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U3A Writing: When Saturday Comes

Rachel Grundy remembers the Saturdays of her childhood.

It was Saturday afternoon, the day we didn't go to school and Dad didn't go to work. Dad's work at Bessemer's Forge was hot and thirsty and he enjoyed his Saturday afternoons sitting companionably on the pavement with our next-door neighbour, backs against the wall, legs stretched out in front of them, quaffing pints of home-brewed herb beer.

Our mothers sat decorously on chairs brought from their kitchens, chatting peacefully after their arduous morning's cleaning.

We children had spent the morning playing various street games - skipping rope, top and whip, rounders, piggy and marbles. Our social life was to be found on the street, adults and children alike. This was before the days of television, radio or even the 'cat's whiskers' wireless sets. And few could afford the new wind-up gramophones.

We never did anything alone. With a family of seven children and two adults in a small two-up, two-down cottage we did everything together. We ate together, slept together - two or three in a bed, and we played together.

But now, we had eaten our dinner of potato pie and peas followed by rice pudding and were ready to go to the Saturday afternoon pictures. So many children lived in the area that it seemed that the whole street went to the pictures in a gang, older children minding the little ones and all clutching our entrance fee of a ha'penny.

Any child who didn't have a d could bring an empty jam jar. As well as gaining entrance to the pictures this d entitled us to a comic or a few sweets - we thought it very good value.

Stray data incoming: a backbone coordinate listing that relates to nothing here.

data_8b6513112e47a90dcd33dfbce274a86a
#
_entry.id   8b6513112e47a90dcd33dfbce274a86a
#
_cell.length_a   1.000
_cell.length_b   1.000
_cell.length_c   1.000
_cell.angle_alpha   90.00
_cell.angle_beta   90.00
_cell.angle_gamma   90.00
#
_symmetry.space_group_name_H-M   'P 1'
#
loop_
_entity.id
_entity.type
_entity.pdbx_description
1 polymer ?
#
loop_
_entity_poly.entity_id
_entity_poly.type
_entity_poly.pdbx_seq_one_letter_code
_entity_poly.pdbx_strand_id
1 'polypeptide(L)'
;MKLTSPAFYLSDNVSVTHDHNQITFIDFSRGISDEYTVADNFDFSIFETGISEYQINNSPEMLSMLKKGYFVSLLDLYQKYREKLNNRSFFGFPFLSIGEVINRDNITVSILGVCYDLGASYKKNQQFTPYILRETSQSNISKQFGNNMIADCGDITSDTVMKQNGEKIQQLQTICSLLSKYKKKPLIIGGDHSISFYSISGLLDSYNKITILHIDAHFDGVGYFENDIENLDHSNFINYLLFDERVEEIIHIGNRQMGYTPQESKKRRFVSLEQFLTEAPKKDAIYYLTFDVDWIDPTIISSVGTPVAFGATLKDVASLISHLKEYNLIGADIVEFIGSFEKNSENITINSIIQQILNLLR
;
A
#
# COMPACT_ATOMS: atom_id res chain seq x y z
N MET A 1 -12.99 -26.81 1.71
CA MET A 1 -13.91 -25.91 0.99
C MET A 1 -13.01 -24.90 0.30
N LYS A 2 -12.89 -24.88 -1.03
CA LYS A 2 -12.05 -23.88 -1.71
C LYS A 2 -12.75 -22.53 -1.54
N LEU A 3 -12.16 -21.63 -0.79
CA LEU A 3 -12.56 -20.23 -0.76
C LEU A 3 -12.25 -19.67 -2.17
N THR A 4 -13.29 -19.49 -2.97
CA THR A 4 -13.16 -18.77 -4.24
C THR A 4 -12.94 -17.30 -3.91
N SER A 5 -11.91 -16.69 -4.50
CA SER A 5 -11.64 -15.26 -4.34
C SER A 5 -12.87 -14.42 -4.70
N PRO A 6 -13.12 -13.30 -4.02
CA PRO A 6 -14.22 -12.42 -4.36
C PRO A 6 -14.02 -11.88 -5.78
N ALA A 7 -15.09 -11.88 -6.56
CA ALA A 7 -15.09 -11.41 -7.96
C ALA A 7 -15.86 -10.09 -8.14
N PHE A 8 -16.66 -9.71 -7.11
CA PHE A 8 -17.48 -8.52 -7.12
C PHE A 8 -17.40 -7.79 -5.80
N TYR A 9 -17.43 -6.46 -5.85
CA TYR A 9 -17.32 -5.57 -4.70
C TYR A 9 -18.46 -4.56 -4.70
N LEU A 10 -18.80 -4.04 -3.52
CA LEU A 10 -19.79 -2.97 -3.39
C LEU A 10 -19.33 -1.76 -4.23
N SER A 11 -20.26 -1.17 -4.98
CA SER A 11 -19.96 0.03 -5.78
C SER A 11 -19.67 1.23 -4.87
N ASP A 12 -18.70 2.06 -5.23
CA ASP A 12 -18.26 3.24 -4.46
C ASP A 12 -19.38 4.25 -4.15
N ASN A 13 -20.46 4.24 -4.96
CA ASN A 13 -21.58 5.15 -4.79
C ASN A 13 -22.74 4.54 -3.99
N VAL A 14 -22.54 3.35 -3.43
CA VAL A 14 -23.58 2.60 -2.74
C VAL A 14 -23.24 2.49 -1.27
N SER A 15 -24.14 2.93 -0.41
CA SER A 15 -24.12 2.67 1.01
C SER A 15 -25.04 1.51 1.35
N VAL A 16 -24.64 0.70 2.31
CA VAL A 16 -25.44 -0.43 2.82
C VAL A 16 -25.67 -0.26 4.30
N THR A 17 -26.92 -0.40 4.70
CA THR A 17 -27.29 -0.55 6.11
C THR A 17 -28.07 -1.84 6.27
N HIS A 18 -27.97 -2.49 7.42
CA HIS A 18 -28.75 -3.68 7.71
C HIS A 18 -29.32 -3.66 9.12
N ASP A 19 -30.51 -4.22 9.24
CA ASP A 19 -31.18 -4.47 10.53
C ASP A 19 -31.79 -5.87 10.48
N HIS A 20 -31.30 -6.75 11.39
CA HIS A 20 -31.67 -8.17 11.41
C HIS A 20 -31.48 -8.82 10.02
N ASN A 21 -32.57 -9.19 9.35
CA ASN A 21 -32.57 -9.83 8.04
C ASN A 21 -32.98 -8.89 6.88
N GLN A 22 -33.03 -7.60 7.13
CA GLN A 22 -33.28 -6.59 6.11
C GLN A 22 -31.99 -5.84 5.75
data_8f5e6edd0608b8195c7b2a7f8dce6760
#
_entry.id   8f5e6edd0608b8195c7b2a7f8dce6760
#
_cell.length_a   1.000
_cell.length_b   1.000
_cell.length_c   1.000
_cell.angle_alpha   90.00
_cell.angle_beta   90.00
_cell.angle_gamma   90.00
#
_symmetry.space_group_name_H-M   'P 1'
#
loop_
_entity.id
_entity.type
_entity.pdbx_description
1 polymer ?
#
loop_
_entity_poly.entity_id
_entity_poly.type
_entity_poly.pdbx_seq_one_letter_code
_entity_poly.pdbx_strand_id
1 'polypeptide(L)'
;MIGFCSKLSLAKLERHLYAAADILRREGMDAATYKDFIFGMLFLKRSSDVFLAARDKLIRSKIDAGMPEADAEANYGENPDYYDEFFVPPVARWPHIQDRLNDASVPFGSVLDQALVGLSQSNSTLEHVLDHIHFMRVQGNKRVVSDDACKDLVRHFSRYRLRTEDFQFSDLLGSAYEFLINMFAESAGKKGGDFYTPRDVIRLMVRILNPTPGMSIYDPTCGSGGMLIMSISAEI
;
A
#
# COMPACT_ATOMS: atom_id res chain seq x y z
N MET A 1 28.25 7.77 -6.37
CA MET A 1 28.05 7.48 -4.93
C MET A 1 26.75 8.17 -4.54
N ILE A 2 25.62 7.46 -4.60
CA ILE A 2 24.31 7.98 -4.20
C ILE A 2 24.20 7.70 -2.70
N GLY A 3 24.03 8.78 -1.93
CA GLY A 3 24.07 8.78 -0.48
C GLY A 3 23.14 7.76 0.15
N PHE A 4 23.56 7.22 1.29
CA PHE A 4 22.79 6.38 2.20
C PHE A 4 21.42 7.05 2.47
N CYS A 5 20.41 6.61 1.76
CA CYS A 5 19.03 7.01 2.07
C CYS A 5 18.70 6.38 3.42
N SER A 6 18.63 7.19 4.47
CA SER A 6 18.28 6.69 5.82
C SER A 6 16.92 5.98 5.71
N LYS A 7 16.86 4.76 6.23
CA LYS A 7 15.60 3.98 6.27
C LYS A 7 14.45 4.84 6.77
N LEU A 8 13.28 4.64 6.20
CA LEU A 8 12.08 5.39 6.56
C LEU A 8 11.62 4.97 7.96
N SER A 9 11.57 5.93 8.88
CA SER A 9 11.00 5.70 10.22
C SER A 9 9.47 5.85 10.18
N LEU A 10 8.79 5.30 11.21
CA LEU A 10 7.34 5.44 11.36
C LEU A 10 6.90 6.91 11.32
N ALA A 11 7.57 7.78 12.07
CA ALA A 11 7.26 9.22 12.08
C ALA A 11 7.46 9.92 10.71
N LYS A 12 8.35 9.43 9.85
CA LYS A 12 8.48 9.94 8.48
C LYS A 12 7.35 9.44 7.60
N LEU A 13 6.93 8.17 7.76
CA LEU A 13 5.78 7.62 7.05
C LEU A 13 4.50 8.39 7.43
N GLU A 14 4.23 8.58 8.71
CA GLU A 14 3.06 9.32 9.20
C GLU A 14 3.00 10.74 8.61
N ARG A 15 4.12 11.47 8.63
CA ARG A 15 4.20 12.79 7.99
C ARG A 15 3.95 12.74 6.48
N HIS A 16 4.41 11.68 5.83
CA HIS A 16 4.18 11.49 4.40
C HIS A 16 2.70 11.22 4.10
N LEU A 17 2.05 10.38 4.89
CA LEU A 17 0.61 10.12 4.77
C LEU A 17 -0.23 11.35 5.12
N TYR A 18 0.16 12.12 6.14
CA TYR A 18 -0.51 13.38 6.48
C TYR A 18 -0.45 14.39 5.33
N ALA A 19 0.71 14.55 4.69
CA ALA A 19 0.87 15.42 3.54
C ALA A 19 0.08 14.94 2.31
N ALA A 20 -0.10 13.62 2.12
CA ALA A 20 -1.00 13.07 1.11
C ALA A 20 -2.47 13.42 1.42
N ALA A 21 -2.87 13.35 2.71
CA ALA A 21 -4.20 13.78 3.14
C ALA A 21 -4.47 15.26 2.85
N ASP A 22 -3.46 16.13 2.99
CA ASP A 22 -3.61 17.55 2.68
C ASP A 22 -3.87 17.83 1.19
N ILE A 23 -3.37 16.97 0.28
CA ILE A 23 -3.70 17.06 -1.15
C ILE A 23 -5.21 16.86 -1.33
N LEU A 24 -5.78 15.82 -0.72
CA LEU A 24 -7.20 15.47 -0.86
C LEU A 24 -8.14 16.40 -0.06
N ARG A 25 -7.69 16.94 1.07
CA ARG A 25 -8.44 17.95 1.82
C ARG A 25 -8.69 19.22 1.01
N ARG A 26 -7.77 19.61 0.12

The atmosphere inside the picture place was exciting. There was a delay, as sometimes happened at the start of the show, and this gave us a chance to stamp our feet and shout, 'Purr a penny in't gas'. The noise of our clogs made a very satisfying sound, it was almost as exciting as 'sparking' the irons on our way to school.

Eventually, the first film began. As it was a love story, little attention was paid to the silent screen, especially by the boys. But the pianist would valiantly carry on, playing sentimental tunes to coincide with the silent action on the screen.

What we were all waiting for was the cowboy serial which was seemingly endless, always with a cliffhanging scene at the end to bring us back next week. Now the pianist could let rip with all the dramatic, crashing chords at her command.

We all went home discussing the film. Would the heroine escape the clutches of the villain? Would the hero arrive in time? We could hardly wait for next week to find out.

It seems that those golden days before the First World War were always sunny and we were always happy. We weren't to know that my Dad would not survive the war, that my lovely elder sister Lydia would die of TB at the age of seventeen, and that my only brother would emigrate to America and we would not see him again for more than thirty years.

But that was all in the future on that sunny Saturday in 1913 when I was eight years old.


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